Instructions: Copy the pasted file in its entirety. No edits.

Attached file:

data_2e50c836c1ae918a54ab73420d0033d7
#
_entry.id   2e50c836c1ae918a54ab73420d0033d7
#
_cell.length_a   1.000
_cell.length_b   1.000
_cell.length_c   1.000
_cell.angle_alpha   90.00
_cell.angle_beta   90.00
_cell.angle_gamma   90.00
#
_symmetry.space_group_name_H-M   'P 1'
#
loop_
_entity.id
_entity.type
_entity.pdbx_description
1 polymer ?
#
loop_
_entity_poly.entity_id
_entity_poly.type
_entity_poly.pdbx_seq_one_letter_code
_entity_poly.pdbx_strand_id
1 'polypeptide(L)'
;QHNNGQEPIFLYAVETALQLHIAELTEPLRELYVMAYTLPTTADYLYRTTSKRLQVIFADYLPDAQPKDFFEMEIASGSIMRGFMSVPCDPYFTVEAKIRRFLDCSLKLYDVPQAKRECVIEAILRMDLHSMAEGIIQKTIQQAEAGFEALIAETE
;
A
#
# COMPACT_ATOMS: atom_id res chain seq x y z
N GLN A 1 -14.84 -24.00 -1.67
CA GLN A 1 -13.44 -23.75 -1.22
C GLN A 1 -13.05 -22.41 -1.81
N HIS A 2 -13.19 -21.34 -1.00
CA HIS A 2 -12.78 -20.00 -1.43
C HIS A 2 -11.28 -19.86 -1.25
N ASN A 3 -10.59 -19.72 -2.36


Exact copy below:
data_2e50c836c1ae918a54ab73420d0033d7
#
_entry.id   2e50c836c1ae918a54ab73420d0033d7
#
_cell.length_a   1.000
_cell.length_b   1.000
_cell.length_c   1.000
_cell.angle_alpha   90.00
_cell.angle_beta   90.00
_cell.angle_gamma   90.00
#
_symmetry.space_group_name_H-M   'P 1'
#
loop_
_entity.id
_entity.type
_entity.pdbx_description
1 polymer ?
#
loop_
_entity_poly.entity_id
_entity_poly.type
_entity_poly.pdbx_seq_one_letter_code
_entity_poly.pdbx_strand_id
1 'polypeptide(L)'
;QHNNGQEPIFLYAVETALQLHIAELTEPLRELYVMAYTLPTTADYLYRTTSKRLQVIFADYLPDAQPKDFFEMEIASGSIMRGFMSVPCDPYFTVEAKIRRFLDCSLKLYDVPQAKRECVIEAILRMDLHSMAEGIIQKTIQQAEAGFEALIAETE
;
A
#
# COMPACT_ATOMS: atom_id res chain seq x y z
N GLN A 1 -14.84 -24.00 -1.67
CA GLN A 1 -13.44 -23.75 -1.22
C GLN A 1 -13.05 -22.41 -1.81
N HIS A 2 -13.19 -21.34 -1.00
CA HIS A 2 -12.78 -20.00 -1.43
C HIS A 2 -11.28 -19.86 -1.25
N ASN A 3 -10.59 -19.72 -2.36